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White House renews pressure on railroads over paid sick leave

Published 02/08/2023, 07:46 PM
Updated 02/09/2023, 11:56 AM
© Reuters. A railway worker helps load railcars onto a train in San Diego, California, U.S., November 30, 2022. REUTERS/Mike Blake
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By Nandita Bose

WASHINGTON (Reuters) - Top White House officials spoke to executives from the largest U.S. railroad operators in recent days, renewing pressure to reach an agreement to secure paid sick leave for workers after President Joe Biden signed legislation to block a national railroad strike in December.

Biden's top economic adviser, Brian Deese, and Labor Secretary Marty Walsh, who were involved in earlier negotiations preventing a nationwide rail shutdown, held a series of calls with executives from CSX (NASDAQ:CSX), Union Pacific (NYSE:UNP), Berkshire Hathaway (NYSE:BRKa)'s BNSF and Norfolk Southern (NYSE:NSC) in recent days, a White House official said.

They "pressed the railroad operators to make progress," the official said, without offering details. The calls were made to check in on the progress made so far and remind the railroads the White House expects the companies will do more for their workers, a second White House official said.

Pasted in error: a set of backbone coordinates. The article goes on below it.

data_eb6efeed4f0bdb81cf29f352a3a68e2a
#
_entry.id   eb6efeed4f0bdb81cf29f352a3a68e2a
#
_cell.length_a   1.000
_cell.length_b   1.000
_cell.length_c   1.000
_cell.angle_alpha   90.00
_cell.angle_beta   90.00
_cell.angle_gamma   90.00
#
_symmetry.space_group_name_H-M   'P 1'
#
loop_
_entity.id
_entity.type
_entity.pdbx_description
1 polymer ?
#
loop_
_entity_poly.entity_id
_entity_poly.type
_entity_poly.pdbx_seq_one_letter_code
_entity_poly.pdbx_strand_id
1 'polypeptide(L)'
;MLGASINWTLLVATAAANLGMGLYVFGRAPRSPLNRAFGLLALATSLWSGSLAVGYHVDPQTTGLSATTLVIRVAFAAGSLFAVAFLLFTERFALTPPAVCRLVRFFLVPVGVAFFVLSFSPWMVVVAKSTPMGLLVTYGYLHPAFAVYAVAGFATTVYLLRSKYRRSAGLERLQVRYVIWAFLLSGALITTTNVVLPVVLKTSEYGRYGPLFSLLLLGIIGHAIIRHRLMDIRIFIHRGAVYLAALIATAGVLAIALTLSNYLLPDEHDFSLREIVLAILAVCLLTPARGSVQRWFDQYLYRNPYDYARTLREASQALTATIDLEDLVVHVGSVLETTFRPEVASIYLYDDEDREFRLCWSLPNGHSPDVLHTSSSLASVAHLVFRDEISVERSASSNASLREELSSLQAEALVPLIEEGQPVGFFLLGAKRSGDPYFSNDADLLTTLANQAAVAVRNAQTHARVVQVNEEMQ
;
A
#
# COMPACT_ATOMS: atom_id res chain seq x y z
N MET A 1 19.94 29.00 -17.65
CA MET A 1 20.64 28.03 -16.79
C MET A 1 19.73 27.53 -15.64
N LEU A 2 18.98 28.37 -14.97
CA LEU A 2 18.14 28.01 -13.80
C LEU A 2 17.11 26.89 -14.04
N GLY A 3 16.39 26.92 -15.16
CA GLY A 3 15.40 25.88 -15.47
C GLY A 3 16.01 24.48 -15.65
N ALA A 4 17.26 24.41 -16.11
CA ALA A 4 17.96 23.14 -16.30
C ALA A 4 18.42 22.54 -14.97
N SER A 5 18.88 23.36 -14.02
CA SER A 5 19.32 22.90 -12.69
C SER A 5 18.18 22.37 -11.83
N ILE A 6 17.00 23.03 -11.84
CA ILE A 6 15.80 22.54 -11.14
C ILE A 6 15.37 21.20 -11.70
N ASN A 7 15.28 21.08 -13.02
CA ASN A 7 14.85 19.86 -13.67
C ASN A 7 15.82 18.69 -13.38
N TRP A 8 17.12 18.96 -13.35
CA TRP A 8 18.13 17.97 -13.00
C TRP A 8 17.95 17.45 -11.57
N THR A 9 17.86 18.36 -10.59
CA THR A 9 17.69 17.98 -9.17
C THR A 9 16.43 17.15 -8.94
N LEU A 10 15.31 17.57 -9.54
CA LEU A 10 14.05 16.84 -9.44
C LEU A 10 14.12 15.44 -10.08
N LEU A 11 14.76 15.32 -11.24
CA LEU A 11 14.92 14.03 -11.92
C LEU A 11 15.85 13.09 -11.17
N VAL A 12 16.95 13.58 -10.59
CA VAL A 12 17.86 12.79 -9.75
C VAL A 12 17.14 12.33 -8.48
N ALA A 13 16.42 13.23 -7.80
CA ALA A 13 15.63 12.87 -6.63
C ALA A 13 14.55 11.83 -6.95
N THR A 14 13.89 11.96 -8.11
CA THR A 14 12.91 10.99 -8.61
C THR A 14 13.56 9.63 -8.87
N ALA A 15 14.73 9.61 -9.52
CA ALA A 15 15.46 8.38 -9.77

CSX announced on Tuesday that it had reached a deal with two railroad unions regarding paid sick leave, the sticking point in last year's contract dispute between 12 rail unions and U.S. freight railroads.

The deal is a "good step" and in part a result of continued engagement from the administration, the second White House official said.

Asked whether the White House played a role, CSX said on Thursday it appreciates the "administration's engagement on this matter" and that it will continue to pursue agreements with the remaining 10 unions. Union Pacific, BNSF and Norfolk Southern do not currently offer workers paid sick leave.

On Dec. 2, Biden signed legislation to block a railroad strike that could have wrecked the nation's economy, upsetting unions that had been negotiating for months. At the time, Biden pledged to secure paid sick leave for American workers "before it's all over."

Railroads have slashed labor and other costs to bolster profits in recent years, and have been fiercely opposed to adding paid sick time that would require them to hire more staff.

© Reuters. A railway worker helps load railcars onto a train in San Diego, California, U.S., November 30, 2022. REUTERS/Mike Blake

After Biden signed the bill in December, rail unions said they are discussing an executive action with the White House on paid sick time.

Celeste Drake, deputy director of the White House's National Economic Council, told Reuters in a statement the administration has continued to evaluate "all legislative and administrative options" on the issue.

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